4. An apparatus according to claim 1, wherein said selecting means includes means for selecting one of the first and second light beams, whichever has the smaller size, when at least one of the target pixel density and the adjacent pixel density is larger than a predetermined reference value;
said apparatus further including:
means for shifting the position of the selected light beam of said target pixel toward the adjacent pixel which has the higher density.
5. An apparatus for forming an image on an image carrier in accordance with image data having a plurality of pixel data, said apparatus comprising:
means for generating a first light beam having a first beam size and a second light beam having a second beam size which differs from the first beam size,
means for selecting one of said first light beam and said second light beam generated by said generating means in accordance with a target pixel density defined by image data of a target pixel and an adjacent pixel density defined by image data of pixels adjacent to the target pixel, such that
a) the first light beam is selected when either one of the target pixel density and the adjacent pixel density is higher than a given reference value, or when a difference between the target pixel density and the adjacent pixel density is larger than a first predetermined value, and
b) the second light beam is selected when both the target pixel density and the adjacent pixel density are not higher than the given reference value and when the difference between the target pixel density and the adjacent pixel density is not larger than the first predetermined value;
means for changing a timing of emission of the one of the first light beam and the second light beam selected by said selecting means in accordance with the target pixel density and the adjacent pixel density, so that the one of the first light beam and the second light beam with the emission timing changed by said changing means is shifted to the one of the target and adjacent pixels having a pixel density higher than a pixel density of the other;
means for directing toward the image carrier one of said first light beam and said second light beam whose emission timing is changed by said changing means so as to form the image on the image carrier;
means for increasing the size of the one of the first light beam and the second light beam directed toward the image carrier by said directing means at a portion where the pixel density of the image data is below a second predetermined value and a change in the density of the pixels is gradual; and
means for decreasing the size of the one of the first light beam and the second light beam directed toward the image carrier by said directing means at a portion where the pixel density of the image data is above a third predetermined value and an abrupt change in the density of the pixels occurs,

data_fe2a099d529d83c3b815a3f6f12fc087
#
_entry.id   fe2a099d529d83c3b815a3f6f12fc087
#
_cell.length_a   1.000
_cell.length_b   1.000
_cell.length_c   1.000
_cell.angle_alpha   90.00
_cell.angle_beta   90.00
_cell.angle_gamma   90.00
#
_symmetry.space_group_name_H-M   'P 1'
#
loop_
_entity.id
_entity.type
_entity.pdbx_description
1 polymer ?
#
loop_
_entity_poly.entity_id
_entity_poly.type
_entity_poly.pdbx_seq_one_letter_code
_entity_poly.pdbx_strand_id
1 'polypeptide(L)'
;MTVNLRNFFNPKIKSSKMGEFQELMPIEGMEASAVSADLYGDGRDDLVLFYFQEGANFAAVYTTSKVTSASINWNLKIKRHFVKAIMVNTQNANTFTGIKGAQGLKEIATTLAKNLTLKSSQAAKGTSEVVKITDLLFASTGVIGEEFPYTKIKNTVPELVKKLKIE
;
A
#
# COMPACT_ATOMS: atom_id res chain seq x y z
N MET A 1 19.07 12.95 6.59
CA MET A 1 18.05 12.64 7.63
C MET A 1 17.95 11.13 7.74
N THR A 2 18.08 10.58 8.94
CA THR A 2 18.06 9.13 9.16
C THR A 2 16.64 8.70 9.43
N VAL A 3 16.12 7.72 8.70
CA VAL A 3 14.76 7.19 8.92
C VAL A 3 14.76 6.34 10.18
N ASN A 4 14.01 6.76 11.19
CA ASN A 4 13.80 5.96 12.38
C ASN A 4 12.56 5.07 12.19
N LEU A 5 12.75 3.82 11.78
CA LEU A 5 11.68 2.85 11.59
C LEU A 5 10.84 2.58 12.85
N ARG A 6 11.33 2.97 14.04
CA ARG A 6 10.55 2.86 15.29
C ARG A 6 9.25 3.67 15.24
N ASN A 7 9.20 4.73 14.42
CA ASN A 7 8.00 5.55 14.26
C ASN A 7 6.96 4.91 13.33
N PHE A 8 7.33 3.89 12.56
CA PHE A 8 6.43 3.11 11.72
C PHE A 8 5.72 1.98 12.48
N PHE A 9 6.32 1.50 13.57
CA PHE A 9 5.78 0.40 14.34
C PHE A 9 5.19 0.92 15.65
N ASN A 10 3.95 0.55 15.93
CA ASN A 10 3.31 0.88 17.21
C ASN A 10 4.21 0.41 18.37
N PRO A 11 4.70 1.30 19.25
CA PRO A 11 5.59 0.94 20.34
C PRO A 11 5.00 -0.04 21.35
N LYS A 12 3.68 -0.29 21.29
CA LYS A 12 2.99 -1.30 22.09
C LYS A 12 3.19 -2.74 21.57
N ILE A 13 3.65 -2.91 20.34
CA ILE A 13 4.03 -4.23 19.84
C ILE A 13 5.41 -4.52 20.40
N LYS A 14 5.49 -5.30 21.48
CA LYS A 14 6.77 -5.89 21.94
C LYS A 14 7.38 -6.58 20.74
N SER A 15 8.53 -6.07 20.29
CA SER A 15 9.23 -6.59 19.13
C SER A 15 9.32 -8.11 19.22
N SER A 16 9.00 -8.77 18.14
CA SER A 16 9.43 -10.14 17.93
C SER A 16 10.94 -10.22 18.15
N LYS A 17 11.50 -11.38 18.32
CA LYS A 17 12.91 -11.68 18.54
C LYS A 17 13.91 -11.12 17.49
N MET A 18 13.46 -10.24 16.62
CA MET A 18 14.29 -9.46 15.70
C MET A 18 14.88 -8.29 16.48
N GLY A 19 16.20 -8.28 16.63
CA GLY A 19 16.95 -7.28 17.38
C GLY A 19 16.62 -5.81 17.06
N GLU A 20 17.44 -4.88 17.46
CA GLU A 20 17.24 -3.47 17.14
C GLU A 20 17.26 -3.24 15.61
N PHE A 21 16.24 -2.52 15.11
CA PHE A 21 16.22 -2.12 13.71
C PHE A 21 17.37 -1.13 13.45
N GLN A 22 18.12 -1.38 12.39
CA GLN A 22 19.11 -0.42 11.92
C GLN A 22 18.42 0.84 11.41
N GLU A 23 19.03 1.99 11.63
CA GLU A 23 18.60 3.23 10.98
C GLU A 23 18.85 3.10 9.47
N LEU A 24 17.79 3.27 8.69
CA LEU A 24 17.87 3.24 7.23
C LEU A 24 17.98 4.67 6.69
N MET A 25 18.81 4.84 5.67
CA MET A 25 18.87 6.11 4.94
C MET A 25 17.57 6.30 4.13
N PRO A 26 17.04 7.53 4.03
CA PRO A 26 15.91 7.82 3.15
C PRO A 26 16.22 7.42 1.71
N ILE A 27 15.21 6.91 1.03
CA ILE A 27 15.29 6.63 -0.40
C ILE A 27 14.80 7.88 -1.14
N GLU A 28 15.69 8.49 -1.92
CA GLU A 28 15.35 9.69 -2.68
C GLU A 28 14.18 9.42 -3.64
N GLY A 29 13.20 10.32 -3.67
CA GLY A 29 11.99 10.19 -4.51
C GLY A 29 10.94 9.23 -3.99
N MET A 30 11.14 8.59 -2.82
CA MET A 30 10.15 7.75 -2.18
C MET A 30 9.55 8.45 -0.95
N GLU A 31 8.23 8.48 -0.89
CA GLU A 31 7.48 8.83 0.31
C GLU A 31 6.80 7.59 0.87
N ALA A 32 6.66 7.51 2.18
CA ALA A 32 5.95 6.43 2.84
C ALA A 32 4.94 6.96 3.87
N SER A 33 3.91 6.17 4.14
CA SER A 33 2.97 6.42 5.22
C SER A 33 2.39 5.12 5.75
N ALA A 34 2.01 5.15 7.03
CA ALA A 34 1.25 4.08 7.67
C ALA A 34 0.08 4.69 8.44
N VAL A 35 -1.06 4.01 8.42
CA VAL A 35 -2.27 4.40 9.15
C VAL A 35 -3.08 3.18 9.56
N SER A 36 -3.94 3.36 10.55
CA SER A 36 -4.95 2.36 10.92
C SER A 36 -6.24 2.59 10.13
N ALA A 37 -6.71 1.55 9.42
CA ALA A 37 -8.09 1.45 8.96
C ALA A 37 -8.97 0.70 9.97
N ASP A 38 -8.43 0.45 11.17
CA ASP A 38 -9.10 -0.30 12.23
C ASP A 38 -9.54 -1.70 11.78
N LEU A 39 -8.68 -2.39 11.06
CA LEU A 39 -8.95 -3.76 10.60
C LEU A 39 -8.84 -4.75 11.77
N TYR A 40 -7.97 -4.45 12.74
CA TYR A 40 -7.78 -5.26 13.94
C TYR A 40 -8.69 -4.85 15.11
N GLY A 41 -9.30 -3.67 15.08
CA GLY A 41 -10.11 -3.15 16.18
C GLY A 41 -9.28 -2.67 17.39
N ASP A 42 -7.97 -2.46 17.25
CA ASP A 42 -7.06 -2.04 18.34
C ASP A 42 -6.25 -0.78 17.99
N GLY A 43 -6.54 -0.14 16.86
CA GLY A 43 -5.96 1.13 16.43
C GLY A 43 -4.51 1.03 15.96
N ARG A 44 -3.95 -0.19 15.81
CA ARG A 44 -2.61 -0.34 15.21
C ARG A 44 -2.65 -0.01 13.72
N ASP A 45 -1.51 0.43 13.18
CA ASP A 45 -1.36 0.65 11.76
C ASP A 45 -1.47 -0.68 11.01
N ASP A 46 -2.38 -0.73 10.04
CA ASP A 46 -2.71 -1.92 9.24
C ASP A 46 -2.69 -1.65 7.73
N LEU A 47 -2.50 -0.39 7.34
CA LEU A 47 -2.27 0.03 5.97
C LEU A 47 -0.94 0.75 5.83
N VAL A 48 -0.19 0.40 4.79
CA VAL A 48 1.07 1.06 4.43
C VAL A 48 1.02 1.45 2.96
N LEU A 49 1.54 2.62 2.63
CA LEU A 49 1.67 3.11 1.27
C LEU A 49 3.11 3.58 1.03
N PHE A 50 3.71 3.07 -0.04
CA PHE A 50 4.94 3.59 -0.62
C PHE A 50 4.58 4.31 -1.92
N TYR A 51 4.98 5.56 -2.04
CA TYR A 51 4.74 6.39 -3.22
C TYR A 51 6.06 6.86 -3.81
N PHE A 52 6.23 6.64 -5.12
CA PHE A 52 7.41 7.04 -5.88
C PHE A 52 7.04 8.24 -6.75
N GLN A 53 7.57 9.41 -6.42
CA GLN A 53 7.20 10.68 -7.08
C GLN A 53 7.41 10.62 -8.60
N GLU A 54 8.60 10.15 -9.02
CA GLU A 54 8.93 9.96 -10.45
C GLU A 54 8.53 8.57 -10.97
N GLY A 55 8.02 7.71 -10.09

wherein said third predetermined value is greater than said second predetermined value.
6. An apparatus for forming an image on an image carrier in accordance with image data having a plurality of pixel data, said apparatus comprising:
means for generating a first light beam having a thin beam size and a second light beam having a thick beam size which is larger than the thin beam size;
means for selecting one of said first light beam and said second light beam generated by said generating means in accordance with a target pixel density defined by image data of a target pixel and an adjacent pixel density defined by image data of pixels adjacent to the target pixel, such that
a) the first light beam is selected when either one of the target pixel density and the adjacent pixel density is higher than a given reference value, or when a difference between the target pixel density and the adjacent pixel density is larger than a predetermined value, and
b) the second light beam is selected when both the target pixel density and the adjacent pixel density are not higher than the given reference value and when the difference between the target pixel density and the adjacent pixel density is not larger than the predetermined value;
means for changing a timing of emission of the one of the first light beam and the second light beam selected by said selecting means in accordance with the target pixel density and the adjacent pixel density, so that the one of the first light beam and the second light beam with the emission timing changed by said changing means is shifted to one of the target and adjacent pixels having a pixel density higher than a pixel density of the other; and